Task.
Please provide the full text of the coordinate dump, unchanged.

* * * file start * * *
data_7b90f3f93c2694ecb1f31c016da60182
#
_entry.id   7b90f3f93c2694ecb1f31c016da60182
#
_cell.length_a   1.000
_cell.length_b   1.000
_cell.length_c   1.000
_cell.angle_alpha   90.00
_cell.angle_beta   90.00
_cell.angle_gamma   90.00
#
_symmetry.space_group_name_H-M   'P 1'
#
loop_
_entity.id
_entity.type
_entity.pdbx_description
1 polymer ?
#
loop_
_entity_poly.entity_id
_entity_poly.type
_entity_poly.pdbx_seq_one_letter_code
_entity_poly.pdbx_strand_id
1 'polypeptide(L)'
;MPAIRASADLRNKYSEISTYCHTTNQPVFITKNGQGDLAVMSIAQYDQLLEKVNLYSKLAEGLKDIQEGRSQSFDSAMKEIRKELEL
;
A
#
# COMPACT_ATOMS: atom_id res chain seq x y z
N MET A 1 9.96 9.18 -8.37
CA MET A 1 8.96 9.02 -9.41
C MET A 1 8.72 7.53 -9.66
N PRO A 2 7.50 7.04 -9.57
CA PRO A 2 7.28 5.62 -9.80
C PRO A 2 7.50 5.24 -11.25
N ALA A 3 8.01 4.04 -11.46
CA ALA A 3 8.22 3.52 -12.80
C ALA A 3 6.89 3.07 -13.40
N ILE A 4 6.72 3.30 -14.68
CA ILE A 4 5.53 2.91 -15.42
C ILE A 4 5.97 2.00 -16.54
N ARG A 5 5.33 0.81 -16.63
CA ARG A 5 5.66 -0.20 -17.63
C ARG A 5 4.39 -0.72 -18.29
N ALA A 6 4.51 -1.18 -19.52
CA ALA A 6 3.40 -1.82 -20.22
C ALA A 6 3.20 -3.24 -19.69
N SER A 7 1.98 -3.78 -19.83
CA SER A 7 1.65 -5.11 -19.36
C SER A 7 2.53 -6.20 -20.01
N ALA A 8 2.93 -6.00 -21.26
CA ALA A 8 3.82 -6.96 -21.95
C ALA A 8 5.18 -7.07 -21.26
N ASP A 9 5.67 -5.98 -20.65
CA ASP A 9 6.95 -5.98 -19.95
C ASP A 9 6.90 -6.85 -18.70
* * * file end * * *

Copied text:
data_7b90f3f93c2694ecb1f31c016da60182
#
_entry.id   7b90f3f93c2694ecb1f31c016da60182
#
_cell.length_a   1.000
_cell.length_b   1.000
_cell.length_c   1.000
_cell.angle_alpha   90.00
_cell.angle_beta   90.00
_cell.angle_gamma   90.00
#
_symmetry.space_group_name_H-M   'P 1'
#
loop_
_entity.id
_entity.type
_entity.pdbx_description
1 polymer ?
#
loop_
_entity_poly.entity_id
_entity_poly.type
_entity_poly.pdbx_seq_one_letter_code
_entity_poly.pdbx_strand_id
1 'polypeptide(L)'
;MPAIRASADLRNKYSEISTYCHTTNQPVFITKNGQGDLAVMSIAQYDQLLEKVNLYSKLAEGLKDIQEGRSQSFDSAMKEIRKELEL
;
A
#
# COMPACT_ATOMS: atom_id res chain seq x y z
N MET A 1 9.96 9.18 -8.37
CA MET A 1 8.96 9.02 -9.41
C MET A 1 8.72 7.53 -9.66
N PRO A 2 7.50 7.04 -9.57
CA PRO A 2 7.28 5.62 -9.80
C PRO A 2 7.50 5.24 -11.25
N ALA A 3 8.01 4.04 -11.46
CA ALA A 3 8.22 3.52 -12.80
C ALA A 3 6.89 3.07 -13.40
N ILE A 4 6.72 3.30 -14.68
CA ILE A 4 5.53 2.91 -15.42
C ILE A 4 5.97 2.00 -16.54
N ARG A 5 5.33 0.81 -16.63
CA ARG A 5 5.66 -0.20 -17.63
C ARG A 5 4.39 -0.72 -18.29
N ALA A 6 4.51 -1.18 -19.52
CA ALA A 6 3.40 -1.82 -20.22
C ALA A 6 3.20 -3.24 -19.69
N SER A 7 1.98 -3.78 -19.83
CA SER A 7 1.65 -5.11 -19.36
C SER A 7 2.53 -6.20 -20.01
N ALA A 8 2.93 -6.00 -21.26
CA ALA A 8 3.82 -6.96 -21.95
C ALA A 8 5.18 -7.07 -21.26
N ASP A 9 5.67 -5.98 -20.65
CA ASP A 9 6.95 -5.98 -19.95
C ASP A 9 6.90 -6.85 -18.70